‘The Weir’ review


Lyric Theatre, Belfast

5th-30th September, 2017


Playwright Conor McPherson made his first foray into television thrillers with BBC Two’s ‘Paula’ earlier this year.  Although packed with haunting, eerie imagery, intriguing characters, and a gorgeously off-kilter feel to the whole thing, at the time this reviewer felt that the project ultimately, and frustratingly, failed to come together as a whole, falling short of a sense of dramatic satisfaction, or of things making proper sense in the end.  The same idea of not reaching a neat resolution can be said for the conclusion of ‘The Weir’, but, in this case, it absolutely, and brilliantly, works.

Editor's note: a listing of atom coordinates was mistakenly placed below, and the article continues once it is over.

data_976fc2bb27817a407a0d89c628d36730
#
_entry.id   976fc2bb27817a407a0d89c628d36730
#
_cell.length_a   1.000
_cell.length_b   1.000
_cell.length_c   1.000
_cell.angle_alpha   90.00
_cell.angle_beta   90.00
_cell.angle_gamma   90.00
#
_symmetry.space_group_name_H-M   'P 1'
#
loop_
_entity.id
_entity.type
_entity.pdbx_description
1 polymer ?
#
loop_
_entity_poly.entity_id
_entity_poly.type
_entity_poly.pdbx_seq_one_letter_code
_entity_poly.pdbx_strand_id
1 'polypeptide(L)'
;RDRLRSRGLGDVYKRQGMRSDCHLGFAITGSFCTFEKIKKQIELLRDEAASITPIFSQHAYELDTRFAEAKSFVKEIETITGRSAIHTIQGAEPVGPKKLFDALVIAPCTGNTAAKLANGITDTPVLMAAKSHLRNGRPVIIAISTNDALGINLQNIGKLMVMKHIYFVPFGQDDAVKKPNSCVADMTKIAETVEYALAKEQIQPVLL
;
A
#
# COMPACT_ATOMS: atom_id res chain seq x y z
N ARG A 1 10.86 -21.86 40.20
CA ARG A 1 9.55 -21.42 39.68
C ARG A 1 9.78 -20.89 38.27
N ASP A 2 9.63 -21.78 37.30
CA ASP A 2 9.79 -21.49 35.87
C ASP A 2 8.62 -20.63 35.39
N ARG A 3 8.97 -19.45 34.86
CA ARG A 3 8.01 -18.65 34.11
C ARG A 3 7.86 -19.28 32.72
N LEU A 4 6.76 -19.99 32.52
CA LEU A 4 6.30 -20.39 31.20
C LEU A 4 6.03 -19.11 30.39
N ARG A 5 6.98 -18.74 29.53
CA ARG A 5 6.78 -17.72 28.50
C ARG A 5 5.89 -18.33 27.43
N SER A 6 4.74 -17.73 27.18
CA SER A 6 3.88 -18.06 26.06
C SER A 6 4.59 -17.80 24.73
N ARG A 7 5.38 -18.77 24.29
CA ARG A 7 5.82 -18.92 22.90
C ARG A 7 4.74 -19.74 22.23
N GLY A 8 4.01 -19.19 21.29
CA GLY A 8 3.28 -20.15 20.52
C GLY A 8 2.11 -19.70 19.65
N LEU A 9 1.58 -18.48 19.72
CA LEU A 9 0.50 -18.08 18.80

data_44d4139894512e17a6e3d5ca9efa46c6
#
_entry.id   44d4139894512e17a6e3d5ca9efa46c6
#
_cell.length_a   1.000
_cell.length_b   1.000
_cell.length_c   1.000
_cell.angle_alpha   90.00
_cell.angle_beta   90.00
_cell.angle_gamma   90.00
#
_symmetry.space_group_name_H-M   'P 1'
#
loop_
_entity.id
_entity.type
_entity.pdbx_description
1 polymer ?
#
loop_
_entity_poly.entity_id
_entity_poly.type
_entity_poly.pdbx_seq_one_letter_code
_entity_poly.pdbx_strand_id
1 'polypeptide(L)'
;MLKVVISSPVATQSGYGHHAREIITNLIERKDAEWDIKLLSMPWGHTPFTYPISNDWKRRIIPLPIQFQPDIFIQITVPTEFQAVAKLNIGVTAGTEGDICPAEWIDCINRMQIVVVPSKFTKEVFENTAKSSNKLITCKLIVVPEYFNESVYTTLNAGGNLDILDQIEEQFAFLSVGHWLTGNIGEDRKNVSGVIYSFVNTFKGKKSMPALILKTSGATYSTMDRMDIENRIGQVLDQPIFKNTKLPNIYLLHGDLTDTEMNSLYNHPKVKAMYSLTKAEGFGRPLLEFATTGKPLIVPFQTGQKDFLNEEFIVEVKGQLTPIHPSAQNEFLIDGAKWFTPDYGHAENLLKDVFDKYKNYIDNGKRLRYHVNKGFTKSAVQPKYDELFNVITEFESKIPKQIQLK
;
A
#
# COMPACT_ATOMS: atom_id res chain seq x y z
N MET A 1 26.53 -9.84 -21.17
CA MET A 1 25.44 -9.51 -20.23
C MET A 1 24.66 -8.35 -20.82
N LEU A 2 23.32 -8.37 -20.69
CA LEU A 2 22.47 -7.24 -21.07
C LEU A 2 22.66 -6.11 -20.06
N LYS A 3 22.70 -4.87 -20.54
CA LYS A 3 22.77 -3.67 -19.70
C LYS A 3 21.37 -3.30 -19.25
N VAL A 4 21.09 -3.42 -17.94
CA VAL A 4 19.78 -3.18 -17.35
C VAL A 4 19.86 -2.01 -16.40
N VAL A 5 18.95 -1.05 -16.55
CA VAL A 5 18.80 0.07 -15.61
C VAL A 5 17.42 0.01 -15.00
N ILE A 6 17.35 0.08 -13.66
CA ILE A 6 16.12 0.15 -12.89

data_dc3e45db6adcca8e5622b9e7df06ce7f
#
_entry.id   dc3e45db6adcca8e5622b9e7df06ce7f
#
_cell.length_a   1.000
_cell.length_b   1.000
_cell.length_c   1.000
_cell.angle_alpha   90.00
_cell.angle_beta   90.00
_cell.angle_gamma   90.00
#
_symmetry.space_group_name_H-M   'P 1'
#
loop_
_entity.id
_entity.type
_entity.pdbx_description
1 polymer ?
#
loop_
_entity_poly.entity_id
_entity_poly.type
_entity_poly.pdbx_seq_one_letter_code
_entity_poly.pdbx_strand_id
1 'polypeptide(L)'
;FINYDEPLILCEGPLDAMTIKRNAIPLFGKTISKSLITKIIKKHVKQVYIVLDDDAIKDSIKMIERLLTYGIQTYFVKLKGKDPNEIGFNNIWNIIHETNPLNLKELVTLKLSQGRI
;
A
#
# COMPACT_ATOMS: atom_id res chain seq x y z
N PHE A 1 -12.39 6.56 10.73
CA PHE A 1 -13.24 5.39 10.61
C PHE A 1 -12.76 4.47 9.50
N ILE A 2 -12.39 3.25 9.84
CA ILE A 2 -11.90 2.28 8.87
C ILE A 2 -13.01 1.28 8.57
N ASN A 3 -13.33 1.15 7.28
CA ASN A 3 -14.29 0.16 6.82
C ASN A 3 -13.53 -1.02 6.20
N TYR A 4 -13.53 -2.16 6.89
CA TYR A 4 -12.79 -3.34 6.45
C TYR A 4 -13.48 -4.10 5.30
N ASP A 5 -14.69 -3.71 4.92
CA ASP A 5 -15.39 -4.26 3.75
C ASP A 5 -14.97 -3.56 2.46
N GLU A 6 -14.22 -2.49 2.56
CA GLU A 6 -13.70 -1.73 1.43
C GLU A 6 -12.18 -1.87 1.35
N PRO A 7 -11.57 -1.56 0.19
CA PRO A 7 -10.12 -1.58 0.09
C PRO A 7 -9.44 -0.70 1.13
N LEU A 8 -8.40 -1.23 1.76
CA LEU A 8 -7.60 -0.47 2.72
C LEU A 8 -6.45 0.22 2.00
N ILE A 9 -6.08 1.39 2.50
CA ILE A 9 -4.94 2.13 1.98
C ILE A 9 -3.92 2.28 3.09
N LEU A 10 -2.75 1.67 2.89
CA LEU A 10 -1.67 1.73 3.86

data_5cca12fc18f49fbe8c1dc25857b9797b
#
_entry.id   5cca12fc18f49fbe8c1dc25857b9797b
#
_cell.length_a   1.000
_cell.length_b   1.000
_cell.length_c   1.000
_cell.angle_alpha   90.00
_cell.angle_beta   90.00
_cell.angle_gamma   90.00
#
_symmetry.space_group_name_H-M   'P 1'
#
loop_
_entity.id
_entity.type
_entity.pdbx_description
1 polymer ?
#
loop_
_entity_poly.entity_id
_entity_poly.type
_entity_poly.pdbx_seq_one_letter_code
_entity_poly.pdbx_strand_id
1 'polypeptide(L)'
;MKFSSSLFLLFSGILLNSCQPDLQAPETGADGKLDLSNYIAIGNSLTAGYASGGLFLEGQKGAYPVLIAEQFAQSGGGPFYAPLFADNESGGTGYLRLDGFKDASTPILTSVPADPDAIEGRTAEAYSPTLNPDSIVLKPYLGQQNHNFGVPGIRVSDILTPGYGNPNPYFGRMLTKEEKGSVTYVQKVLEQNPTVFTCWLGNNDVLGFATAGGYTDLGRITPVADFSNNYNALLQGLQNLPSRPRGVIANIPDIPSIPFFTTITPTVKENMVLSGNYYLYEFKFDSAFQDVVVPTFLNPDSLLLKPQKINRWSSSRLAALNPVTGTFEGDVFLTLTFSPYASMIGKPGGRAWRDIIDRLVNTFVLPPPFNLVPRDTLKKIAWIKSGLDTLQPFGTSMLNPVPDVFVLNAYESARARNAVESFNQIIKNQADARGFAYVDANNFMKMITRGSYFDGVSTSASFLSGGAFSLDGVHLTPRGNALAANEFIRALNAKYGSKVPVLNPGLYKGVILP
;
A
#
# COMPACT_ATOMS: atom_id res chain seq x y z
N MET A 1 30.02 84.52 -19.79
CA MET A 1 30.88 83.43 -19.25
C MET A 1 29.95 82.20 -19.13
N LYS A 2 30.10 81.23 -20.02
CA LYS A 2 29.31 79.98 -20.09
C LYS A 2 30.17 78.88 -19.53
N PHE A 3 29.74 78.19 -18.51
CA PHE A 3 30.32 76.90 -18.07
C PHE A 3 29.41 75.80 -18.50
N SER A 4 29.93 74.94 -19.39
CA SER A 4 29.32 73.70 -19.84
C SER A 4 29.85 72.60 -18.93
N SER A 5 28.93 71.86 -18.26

First performed in 1997, ‘The Weir’ sees a country pub in the middle of a winter gale invaded by five patrons- the barman, two regulars, one returnee, and a stranger.  Publican Brendan and customers Jack and Jim find themselves inevitably gripped by curiosity at the impending arrival of former resident-made-good Finbar, and a young Dublin woman, Valerie, who has just rented an old house in the town.  When the pair arrive, stories ensue around the fire as the winter wind howls outside, all with a ghostly or unnerving edge to them.  But one story proves to be far more chilling than the rest.